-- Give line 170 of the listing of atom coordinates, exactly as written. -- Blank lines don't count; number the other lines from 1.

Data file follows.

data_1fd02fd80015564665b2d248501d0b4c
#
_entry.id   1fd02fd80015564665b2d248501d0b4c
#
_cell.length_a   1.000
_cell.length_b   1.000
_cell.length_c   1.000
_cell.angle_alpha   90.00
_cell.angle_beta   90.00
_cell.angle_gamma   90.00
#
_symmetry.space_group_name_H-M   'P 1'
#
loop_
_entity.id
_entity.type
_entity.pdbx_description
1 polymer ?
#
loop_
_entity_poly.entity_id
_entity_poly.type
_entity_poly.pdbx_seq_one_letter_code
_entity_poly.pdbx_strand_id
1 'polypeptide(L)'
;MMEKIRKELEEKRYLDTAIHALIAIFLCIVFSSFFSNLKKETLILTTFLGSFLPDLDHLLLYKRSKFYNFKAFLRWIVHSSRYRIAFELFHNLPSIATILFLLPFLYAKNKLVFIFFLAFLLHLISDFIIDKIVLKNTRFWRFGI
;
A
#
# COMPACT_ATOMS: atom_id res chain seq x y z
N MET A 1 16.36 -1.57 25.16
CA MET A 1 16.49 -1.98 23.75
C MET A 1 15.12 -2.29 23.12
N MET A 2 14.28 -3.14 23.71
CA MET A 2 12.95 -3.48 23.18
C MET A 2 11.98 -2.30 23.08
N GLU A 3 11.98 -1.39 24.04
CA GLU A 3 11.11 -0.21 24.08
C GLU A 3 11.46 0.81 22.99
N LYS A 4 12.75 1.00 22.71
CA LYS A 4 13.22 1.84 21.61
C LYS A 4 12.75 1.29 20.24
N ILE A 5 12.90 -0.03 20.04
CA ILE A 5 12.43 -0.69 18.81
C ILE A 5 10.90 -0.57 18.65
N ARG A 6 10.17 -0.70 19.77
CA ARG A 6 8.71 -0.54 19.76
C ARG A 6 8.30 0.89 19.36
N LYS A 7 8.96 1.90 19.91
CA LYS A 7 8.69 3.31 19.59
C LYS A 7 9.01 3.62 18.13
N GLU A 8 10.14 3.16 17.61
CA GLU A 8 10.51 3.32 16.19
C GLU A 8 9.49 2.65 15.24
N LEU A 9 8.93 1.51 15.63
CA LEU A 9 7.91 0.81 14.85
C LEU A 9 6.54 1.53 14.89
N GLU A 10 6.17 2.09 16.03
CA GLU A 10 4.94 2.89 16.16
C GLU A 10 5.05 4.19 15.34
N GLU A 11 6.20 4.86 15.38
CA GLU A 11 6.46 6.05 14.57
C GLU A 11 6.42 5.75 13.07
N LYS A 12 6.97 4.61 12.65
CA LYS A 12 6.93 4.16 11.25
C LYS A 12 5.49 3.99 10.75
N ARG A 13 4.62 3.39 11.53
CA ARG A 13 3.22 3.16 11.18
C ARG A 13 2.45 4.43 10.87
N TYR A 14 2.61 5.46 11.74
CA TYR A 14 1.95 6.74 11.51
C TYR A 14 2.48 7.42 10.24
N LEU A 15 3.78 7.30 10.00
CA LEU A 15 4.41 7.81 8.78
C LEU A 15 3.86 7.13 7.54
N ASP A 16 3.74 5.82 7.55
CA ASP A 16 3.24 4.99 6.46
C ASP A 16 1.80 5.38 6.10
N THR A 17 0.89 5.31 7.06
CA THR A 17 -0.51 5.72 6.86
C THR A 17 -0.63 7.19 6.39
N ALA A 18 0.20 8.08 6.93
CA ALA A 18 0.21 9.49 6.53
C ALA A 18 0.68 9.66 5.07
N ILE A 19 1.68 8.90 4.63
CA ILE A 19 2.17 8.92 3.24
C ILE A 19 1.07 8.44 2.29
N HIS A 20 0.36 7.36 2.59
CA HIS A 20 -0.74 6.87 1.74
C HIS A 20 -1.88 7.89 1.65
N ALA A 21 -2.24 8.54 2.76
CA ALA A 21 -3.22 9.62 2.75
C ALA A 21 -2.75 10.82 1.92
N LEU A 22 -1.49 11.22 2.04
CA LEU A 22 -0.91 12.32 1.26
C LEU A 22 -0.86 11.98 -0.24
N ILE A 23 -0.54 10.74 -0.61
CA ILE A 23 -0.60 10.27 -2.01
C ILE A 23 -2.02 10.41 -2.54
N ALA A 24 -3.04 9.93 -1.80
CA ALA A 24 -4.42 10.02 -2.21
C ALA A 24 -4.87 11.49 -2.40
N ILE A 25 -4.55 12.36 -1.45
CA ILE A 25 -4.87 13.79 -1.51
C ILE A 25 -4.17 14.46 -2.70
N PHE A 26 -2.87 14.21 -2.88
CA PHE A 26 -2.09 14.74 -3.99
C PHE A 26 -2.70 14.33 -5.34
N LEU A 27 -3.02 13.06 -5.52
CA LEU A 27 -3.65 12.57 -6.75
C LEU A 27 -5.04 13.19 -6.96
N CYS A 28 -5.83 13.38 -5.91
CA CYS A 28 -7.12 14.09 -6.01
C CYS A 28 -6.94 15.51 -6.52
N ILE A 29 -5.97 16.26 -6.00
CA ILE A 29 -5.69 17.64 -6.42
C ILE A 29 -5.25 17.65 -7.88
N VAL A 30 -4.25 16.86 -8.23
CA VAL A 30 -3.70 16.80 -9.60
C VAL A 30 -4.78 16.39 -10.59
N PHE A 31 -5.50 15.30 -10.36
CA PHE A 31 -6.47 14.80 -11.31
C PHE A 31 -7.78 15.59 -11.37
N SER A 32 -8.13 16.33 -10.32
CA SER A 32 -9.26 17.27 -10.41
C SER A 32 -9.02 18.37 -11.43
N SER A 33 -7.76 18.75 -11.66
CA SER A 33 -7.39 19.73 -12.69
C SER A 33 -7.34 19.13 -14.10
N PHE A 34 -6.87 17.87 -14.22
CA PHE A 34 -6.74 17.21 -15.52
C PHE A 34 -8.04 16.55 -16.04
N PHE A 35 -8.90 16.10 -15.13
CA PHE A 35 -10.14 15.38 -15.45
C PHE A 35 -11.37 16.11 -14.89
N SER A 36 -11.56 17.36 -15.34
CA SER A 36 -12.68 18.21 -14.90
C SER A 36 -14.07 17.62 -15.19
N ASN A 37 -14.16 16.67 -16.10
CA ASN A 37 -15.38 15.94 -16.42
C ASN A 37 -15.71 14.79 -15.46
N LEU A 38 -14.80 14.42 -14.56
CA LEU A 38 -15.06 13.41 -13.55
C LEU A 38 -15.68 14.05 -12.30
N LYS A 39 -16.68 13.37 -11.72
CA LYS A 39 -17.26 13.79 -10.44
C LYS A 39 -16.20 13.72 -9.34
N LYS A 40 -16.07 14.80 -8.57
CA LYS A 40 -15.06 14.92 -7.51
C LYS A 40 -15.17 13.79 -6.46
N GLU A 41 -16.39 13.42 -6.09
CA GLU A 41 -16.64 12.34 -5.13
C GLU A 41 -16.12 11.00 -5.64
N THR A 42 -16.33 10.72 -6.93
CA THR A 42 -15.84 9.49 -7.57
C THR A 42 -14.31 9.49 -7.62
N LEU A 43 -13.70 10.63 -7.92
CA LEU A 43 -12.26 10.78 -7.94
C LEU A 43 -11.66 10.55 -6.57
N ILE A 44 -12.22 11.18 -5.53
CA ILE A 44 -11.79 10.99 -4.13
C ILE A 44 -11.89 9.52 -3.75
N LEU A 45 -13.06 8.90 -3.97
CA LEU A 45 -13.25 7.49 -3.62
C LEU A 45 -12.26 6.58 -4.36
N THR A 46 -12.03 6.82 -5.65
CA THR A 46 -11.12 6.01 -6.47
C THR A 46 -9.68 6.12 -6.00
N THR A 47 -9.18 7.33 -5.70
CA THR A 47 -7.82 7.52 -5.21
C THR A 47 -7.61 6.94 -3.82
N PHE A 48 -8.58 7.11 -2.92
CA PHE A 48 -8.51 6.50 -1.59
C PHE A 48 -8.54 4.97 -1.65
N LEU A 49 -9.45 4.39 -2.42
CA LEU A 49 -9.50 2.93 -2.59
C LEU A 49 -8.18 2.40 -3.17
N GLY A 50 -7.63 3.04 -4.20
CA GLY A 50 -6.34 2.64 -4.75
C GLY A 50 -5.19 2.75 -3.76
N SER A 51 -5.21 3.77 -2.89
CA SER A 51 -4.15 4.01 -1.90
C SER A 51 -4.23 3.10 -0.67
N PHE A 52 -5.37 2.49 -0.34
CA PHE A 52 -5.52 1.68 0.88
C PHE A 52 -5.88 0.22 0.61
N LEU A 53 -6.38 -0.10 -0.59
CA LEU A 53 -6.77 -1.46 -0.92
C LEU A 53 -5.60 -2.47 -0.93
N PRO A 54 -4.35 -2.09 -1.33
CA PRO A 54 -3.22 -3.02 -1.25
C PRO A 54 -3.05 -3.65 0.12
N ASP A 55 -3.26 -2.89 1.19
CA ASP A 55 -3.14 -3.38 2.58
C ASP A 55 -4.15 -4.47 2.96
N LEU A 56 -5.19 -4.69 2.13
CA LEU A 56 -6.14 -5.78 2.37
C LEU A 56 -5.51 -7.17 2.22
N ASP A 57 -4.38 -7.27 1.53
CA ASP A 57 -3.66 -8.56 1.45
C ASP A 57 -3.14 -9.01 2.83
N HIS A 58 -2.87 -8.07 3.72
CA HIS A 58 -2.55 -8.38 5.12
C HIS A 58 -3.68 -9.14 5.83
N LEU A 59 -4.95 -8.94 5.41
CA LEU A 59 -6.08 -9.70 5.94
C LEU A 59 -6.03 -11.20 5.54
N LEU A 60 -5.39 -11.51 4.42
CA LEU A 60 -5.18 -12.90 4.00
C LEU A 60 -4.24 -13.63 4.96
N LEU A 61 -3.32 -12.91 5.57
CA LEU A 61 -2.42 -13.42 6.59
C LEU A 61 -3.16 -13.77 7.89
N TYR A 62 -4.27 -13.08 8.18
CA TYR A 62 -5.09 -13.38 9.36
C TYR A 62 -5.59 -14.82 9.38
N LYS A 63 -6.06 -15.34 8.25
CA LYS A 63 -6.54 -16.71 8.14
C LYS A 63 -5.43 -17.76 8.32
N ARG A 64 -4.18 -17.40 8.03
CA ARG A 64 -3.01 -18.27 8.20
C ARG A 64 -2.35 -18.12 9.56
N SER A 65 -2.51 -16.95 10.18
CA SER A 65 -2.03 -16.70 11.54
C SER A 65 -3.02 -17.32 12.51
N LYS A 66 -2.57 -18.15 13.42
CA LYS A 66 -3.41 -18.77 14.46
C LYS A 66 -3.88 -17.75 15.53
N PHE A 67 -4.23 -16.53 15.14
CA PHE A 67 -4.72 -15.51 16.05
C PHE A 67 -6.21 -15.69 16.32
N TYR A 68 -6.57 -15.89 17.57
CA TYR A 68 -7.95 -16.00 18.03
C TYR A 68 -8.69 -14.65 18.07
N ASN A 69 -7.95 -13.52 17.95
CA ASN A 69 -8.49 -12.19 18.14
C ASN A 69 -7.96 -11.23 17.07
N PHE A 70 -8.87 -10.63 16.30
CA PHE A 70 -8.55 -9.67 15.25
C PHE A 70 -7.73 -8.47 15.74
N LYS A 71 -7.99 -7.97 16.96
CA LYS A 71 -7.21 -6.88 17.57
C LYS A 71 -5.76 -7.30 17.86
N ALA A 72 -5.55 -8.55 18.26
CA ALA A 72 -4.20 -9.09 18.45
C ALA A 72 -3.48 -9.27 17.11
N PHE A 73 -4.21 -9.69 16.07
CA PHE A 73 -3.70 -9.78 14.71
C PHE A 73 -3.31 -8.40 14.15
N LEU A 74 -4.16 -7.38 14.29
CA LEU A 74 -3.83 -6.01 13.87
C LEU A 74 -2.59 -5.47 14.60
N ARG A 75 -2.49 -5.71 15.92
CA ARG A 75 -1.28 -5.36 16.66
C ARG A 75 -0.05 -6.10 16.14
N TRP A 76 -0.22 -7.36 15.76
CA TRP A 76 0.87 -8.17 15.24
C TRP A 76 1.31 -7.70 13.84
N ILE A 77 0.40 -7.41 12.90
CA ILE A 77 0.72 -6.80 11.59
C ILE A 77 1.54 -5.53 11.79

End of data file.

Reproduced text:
CA THR A 47 -7.82 7.52 -5.21